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British Slavery not required teaching

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Dear Department for Education,

Why isn't British Atlantic slavery required teaching at any point on the curriculum?
- At present "Britain’s transatlantic slave trade: its effects and its eventual abolition is a non-statutory subject within KS3" is suggested under the topic of 'Ideas, political power, industry and empire: Britain, 1745-1901' as a non-statutory example, but why is it not statutory if it is considered to be a important part of Britain's past?

How many schools choose to educate about British Atlantic slavery?

Yours faithfully,
Dan Braham

Department for Education

Dear Mr Braham

Thank you for your recent enquiry. A reply will be sent to you as soon as possible. For information; the departmental standard for correspondence received is that responses should be sent within 20 working days as you are requesting information under the Freedom of Information Act 2000. Your correspondence has been allocated reference number 2015/0002404.

Thank you

Department for Education
Ministerial and Public Communications Division
Tel: 0370 000 2288

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Department for Education

Dear Mr Braham,
 
Thank you for your request for information, which was received on 23
February. You asked:

 

“Why isn't British Atlantic slavery required teaching at any point on the
curriculum?  At present "Britain’s transatlantic slave trade: its effects
and its eventual abolition is a non-statutory subject within KS3" is
suggested under the topic of 'Ideas, political power, industry and empire:
Britain, 1745-1901' as a non-statutory example, but why is it not
statutory if it is considered to be a important part of Britain's past?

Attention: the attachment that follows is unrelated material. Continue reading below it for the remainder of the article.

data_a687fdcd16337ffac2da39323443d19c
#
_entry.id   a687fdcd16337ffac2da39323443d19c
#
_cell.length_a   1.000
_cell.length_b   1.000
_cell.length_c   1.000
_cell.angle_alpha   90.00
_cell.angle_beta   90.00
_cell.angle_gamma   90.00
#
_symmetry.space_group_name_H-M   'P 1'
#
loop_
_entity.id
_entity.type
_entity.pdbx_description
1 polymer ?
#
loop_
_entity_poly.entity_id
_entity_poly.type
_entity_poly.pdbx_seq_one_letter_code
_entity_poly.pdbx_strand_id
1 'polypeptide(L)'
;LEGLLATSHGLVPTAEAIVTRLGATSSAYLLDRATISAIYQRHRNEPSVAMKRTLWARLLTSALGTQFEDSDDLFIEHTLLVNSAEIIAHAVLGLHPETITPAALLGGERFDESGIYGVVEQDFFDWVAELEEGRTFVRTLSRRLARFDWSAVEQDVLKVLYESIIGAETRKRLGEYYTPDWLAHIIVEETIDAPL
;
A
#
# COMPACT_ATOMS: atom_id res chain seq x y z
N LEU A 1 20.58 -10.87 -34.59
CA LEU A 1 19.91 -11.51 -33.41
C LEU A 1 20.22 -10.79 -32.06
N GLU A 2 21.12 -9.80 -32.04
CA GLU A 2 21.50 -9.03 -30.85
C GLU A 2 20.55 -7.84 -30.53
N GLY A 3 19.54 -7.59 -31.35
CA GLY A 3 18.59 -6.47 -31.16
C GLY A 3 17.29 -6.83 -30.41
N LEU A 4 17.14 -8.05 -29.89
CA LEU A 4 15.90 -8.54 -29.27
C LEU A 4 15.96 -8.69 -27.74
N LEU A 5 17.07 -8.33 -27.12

How many schools choose to educate about British Atlantic slavery?”

 

I have dealt with your request under the Freedom of Information Act 2000.

 

Information on the number of schools who choose to educate about British
Atlantic slavery is neither collected nor held by this Department.

 

Specifically on the new history curriculum, I would advise that following
extensive consultation, the new national curriculum, which came into
effect in all maintained primary and secondary schools from September
2014, was published in September 2013.  It can be found at the following
link:  http://tinyurl.com/oh9swhp

 

The new programmes of study for history have been slimmed down, and it has
been made clear where content is included as optional guidance rather than
a legal requirement.  As part of a broad and balanced curriculum, pupils
should learn about different cultures, and about how different groups have
contributed to the development of Britain. The content and structure of
the new history curriculum provides scope for Britain’s transatlantic
slave trade, as well as black history to be covered, however, the
government does not prescribe all of this in detail within the statutory
programmes of study. Instead, schools and teachers are given the
flexibility to deal with these topics in ways that are appropriate and
sensitive to the needs of their pupils.

 

If you have any queries about this letter, please contact me. Please
remember to quote the reference number below in any future communications.

 

If you are unhappy with the way your request has been handled, you should
make a complaint to the Department by writing to me within two calendar
months of the date of this letter.  Your complaint will be considered by
an independent review panel, who were not involved in the original
consideration of your request.  
 
If you are not content with the outcome of your complaint to the
Department, you may then contact the Information Commissioner’s Office.
Your correspondence has been allocated reference number 2015/0002404. If
you need to respond to us, please visit:
[1]www.education.gov.uk/contactus, and quote your reference number.

Yours sincerely,

Elaine Schollar
Curriculum and Standards Division
[email address]
[2]www.gov.uk/dfe

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References

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2. http://www.gov.uk/dfe

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